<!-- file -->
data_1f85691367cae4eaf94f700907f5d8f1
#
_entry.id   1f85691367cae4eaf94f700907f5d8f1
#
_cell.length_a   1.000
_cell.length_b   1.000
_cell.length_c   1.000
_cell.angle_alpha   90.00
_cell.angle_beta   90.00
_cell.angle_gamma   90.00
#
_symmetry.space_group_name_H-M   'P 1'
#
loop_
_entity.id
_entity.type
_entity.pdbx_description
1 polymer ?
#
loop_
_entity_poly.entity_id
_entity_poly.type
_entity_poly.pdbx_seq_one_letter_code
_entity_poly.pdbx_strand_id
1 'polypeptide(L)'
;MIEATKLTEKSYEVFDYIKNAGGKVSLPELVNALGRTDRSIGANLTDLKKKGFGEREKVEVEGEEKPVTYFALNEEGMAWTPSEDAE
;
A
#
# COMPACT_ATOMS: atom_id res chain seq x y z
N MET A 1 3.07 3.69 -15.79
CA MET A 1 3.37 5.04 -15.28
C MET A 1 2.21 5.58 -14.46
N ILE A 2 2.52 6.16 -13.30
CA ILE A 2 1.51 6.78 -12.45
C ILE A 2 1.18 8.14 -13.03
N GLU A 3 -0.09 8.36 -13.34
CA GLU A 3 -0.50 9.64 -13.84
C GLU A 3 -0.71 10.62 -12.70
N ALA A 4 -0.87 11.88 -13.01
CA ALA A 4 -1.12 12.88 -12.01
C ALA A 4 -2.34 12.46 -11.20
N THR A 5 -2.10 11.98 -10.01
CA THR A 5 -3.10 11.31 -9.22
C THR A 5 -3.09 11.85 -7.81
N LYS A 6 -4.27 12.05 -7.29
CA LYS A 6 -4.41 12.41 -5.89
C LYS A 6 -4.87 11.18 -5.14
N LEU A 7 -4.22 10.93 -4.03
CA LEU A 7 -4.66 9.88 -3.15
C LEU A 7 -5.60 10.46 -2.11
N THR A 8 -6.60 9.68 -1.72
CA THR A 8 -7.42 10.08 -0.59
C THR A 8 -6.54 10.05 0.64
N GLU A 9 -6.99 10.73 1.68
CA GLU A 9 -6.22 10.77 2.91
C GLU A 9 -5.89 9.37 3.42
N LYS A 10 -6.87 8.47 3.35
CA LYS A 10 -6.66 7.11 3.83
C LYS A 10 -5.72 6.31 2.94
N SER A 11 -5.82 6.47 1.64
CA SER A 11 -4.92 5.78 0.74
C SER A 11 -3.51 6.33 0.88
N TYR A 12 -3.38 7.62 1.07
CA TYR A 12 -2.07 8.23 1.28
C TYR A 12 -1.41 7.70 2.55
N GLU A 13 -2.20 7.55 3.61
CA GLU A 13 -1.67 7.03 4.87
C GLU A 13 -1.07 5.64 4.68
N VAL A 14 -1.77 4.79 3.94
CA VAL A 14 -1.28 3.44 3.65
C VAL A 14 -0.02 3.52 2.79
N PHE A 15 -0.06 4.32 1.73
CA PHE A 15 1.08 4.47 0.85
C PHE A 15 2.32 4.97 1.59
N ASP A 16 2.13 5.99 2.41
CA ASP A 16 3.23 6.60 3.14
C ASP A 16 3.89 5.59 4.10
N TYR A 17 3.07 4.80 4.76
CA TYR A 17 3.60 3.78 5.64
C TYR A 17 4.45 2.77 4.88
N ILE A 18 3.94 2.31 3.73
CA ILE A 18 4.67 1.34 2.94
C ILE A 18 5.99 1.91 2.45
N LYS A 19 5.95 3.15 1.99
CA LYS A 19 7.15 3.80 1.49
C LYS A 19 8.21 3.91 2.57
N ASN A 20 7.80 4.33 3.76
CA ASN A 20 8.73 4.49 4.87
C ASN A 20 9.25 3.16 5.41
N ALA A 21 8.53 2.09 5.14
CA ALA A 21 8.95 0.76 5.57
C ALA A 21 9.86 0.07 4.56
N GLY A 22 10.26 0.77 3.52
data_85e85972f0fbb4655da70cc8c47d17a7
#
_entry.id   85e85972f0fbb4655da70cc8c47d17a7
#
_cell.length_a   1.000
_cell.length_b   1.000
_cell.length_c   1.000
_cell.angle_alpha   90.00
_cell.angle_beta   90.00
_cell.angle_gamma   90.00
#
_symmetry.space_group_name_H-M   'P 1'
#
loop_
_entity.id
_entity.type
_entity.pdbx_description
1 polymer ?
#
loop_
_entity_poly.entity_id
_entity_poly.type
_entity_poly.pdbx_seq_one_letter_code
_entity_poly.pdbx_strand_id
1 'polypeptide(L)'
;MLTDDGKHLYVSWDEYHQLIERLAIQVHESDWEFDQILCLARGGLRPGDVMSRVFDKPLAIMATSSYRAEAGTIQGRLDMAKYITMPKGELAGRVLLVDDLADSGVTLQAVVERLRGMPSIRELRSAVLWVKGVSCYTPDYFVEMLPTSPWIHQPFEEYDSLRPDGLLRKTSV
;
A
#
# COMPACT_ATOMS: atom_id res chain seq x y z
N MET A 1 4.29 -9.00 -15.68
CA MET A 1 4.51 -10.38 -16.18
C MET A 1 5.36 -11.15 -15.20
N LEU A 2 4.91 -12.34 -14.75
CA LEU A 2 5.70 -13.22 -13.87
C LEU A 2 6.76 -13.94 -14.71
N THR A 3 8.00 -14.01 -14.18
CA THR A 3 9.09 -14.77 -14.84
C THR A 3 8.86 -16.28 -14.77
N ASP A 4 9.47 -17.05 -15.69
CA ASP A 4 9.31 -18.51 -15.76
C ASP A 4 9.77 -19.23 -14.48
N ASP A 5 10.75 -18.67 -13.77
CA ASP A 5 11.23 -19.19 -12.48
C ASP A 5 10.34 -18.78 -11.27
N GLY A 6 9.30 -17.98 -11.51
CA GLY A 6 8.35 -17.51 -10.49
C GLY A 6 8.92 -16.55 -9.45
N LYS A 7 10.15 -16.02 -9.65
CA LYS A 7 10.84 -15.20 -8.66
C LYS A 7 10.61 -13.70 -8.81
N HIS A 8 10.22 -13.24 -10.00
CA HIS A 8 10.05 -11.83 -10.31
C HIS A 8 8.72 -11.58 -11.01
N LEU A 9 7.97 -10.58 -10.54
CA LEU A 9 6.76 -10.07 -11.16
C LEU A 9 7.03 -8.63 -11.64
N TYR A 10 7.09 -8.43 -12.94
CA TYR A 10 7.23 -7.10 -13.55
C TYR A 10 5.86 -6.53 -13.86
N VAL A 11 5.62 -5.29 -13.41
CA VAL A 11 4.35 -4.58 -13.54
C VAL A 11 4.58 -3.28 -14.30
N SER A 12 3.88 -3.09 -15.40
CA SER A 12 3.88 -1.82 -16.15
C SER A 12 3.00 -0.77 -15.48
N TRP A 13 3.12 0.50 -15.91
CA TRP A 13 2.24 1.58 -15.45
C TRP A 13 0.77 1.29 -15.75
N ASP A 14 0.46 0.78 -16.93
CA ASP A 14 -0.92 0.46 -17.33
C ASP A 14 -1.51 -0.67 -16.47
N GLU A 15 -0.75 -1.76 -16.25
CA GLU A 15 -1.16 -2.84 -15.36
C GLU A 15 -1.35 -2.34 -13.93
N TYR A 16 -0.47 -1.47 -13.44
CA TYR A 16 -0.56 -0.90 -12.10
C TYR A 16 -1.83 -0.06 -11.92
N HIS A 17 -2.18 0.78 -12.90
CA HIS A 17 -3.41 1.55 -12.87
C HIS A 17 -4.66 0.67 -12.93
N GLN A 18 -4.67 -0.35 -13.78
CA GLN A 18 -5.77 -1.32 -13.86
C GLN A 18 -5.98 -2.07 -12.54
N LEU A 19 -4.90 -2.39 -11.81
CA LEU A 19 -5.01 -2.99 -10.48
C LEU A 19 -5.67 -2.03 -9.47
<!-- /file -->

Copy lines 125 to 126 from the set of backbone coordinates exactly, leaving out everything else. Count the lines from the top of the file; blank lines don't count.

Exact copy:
N MET A 1 4.29 -9.00 -15.68
CA MET A 1 4.51 -10.38 -16.18